When Captain Scott reached the south pole in 1912, he did so with a party of 4 other men. All very different characters, all with seperate motivations, backgrounds and outlooks. That's part of why the story of their expedition is still so fascinating. Beryl Bainbridge takes each important stage of the expedition, starting with the endless fundraising in England and the first meetings of the crew and finishing with Captain Oates' long walk into the blizzard and has a different explorer narrate it. She gets under the skin of each man so very perfectly and convincingly that it's sometimes difficult to remember that these are their fictionalised thoughts, not their journals and letters.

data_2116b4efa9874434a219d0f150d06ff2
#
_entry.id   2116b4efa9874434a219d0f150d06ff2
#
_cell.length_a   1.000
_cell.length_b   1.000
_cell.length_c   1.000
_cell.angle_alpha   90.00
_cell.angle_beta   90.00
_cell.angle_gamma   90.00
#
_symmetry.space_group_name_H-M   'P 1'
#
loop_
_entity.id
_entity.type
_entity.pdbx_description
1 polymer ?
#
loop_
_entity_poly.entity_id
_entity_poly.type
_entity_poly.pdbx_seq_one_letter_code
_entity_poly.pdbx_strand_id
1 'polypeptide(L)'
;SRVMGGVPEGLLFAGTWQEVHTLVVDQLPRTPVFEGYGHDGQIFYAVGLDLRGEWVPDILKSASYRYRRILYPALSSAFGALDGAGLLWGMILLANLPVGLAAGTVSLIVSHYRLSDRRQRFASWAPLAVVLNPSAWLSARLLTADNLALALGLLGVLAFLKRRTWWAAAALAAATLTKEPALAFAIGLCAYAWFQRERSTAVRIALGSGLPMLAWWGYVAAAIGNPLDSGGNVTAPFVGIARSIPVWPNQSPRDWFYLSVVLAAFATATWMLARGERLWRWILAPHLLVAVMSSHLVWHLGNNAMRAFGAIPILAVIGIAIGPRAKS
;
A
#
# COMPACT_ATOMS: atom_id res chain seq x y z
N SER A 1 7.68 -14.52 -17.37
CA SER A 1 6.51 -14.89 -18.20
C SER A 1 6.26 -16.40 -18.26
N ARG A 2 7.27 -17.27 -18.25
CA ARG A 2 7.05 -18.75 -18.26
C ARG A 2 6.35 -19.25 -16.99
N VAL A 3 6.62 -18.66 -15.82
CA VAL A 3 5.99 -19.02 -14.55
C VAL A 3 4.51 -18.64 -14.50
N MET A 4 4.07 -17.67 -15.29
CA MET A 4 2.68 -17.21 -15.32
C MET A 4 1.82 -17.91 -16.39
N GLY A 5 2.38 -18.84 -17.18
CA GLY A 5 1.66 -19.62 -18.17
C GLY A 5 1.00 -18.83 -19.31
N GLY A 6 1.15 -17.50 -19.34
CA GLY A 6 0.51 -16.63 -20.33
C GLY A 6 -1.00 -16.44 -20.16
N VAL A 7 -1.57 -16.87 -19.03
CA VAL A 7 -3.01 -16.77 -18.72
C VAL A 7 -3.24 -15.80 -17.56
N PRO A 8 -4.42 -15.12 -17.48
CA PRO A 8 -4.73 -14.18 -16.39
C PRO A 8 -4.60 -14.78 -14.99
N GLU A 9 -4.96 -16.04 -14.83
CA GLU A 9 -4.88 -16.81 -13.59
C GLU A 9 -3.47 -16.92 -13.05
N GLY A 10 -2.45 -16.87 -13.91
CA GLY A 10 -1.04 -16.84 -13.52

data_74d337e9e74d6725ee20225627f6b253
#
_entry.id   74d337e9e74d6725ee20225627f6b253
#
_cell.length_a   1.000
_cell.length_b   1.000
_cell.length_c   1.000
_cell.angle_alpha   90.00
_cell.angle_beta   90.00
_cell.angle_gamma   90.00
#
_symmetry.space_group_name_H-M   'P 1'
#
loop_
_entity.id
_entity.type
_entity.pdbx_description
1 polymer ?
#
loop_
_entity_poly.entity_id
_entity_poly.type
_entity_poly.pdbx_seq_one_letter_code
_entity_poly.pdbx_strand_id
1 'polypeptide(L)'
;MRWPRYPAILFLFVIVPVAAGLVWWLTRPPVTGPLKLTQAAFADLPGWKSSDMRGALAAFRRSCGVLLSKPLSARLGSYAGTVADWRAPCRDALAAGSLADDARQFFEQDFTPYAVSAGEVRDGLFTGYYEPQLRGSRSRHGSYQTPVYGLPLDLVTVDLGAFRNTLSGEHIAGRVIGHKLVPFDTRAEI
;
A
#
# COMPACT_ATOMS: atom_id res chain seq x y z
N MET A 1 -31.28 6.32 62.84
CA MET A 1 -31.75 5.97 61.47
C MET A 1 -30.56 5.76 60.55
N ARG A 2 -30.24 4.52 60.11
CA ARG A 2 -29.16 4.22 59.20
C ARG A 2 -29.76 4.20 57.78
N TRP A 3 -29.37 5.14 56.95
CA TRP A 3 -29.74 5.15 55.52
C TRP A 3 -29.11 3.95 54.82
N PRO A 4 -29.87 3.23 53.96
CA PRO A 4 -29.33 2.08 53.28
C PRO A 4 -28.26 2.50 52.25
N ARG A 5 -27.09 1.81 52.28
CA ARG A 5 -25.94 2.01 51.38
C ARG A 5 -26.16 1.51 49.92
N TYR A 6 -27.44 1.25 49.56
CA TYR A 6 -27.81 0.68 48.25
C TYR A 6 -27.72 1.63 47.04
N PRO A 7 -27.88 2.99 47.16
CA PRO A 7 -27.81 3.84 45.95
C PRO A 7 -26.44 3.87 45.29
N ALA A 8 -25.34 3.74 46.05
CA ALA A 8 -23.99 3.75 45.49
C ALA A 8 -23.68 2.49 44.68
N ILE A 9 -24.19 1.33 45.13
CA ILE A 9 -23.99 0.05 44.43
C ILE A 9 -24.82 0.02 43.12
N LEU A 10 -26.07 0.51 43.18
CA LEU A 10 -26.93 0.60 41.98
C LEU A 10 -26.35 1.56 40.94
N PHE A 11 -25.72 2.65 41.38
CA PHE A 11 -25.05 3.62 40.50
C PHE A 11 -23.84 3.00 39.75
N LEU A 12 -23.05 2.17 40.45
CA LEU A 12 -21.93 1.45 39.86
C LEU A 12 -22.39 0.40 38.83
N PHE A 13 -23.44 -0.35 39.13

As someone who's read many of those journals and letters, I found each voice and attitude wonderfully realised. We all know how it's going to end, but the journey is a compelling one. Each man's frailties and strengths are touched on lightly but with conviction, in a way that seems utterly credible. Not just a book for armchair explorers but for anyone interested in how men's minds work.
And, however your mind works, at least one of these men will capture your imagination. Oates is the popular choice but I've always preferred Bowers. Witty cynicism is all very well, but in a tough spot, you can't beat hard-graft and demented optimism.